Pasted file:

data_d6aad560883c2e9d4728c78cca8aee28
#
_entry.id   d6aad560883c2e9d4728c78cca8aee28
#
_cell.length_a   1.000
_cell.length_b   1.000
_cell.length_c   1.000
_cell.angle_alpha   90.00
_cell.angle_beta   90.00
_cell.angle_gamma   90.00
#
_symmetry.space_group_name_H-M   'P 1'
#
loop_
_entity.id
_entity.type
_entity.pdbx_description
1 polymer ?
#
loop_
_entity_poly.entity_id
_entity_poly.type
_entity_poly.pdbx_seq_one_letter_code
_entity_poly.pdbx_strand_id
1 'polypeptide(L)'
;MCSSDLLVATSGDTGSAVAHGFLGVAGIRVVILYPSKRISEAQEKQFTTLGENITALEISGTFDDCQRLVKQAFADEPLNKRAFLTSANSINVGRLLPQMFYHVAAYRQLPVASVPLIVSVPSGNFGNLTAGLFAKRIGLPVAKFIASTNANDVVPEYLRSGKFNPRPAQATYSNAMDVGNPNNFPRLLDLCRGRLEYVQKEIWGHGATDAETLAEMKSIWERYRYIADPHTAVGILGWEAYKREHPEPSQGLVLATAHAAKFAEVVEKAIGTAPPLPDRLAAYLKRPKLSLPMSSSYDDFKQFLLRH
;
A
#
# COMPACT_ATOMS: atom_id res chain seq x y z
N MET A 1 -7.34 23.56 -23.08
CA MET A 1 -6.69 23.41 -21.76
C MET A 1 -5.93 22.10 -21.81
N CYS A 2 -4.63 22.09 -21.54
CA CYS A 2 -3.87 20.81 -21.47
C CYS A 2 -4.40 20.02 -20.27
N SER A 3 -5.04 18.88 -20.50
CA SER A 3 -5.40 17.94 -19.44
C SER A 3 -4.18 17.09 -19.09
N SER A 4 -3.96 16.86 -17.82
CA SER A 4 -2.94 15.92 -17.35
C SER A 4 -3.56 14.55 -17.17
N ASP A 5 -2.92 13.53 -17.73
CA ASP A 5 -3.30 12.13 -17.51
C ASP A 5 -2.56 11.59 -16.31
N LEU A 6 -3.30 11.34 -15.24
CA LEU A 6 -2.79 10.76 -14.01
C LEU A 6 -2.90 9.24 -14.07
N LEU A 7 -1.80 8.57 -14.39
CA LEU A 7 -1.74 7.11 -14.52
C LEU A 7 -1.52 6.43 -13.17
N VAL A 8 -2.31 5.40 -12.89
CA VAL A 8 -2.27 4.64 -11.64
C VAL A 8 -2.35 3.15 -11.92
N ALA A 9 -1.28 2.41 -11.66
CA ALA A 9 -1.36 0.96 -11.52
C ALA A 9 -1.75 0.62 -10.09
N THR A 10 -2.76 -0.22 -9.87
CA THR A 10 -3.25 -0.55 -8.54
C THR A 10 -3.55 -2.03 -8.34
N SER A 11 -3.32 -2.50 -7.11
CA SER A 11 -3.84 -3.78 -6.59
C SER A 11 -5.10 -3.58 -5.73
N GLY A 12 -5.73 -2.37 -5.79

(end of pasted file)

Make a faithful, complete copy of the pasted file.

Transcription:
data_d6aad560883c2e9d4728c78cca8aee28
#
_entry.id   d6aad560883c2e9d4728c78cca8aee28
#
_cell.length_a   1.000
_cell.length_b   1.000
_cell.length_c   1.000
_cell.angle_alpha   90.00
_cell.angle_beta   90.00
_cell.angle_gamma   90.00
#
_symmetry.space_group_name_H-M   'P 1'
#
loop_
_entity.id
_entity.type
_entity.pdbx_description
1 polymer ?
#
loop_
_entity_poly.entity_id
_entity_poly.type
_entity_poly.pdbx_seq_one_letter_code
_entity_poly.pdbx_strand_id
1 'polypeptide(L)'
;MCSSDLLVATSGDTGSAVAHGFLGVAGIRVVILYPSKRISEAQEKQFTTLGENITALEISGTFDDCQRLVKQAFADEPLNKRAFLTSANSINVGRLLPQMFYHVAAYRQLPVASVPLIVSVPSGNFGNLTAGLFAKRIGLPVAKFIASTNANDVVPEYLRSGKFNPRPAQATYSNAMDVGNPNNFPRLLDLCRGRLEYVQKEIWGHGATDAETLAEMKSIWERYRYIADPHTAVGILGWEAYKREHPEPSQGLVLATAHAAKFAEVVEKAIGTAPPLPDRLAAYLKRPKLSLPMSSSYDDFKQFLLRH
;
A
#
# COMPACT_ATOMS: atom_id res chain seq x y z
N MET A 1 -7.34 23.56 -23.08
CA MET A 1 -6.69 23.41 -21.76
C MET A 1 -5.93 22.10 -21.81
N CYS A 2 -4.63 22.09 -21.54
CA CYS A 2 -3.87 20.81 -21.47
C CYS A 2 -4.40 20.02 -20.27
N SER A 3 -5.04 18.88 -20.50
CA SER A 3 -5.40 17.94 -19.44
C SER A 3 -4.18 17.09 -19.09
N SER A 4 -3.96 16.86 -17.82
CA SER A 4 -2.94 15.92 -17.35
C SER A 4 -3.56 14.55 -17.17
N ASP A 5 -2.92 13.53 -17.73
CA ASP A 5 -3.30 12.13 -17.51
C ASP A 5 -2.56 11.59 -16.31
N LEU A 6 -3.30 11.34 -15.24
CA LEU A 6 -2.79 10.76 -14.01
C LEU A 6 -2.90 9.24 -14.07
N LEU A 7 -1.80 8.57 -14.39
CA LEU A 7 -1.74 7.11 -14.52
C LEU A 7 -1.52 6.43 -13.17
N VAL A 8 -2.31 5.40 -12.89
CA VAL A 8 -2.27 4.64 -11.64
C VAL A 8 -2.35 3.15 -11.92
N ALA A 9 -1.28 2.41 -11.66
CA ALA A 9 -1.36 0.96 -11.52
C ALA A 9 -1.75 0.62 -10.09
N THR A 10 -2.76 -0.22 -9.87
CA THR A 10 -3.25 -0.55 -8.54
C THR A 10 -3.55 -2.03 -8.34
N SER A 11 -3.32 -2.50 -7.11
CA SER A 11 -3.84 -3.78 -6.59
C SER A 11 -5.10 -3.58 -5.73
N GLY A 12 -5.73 -2.37 -5.79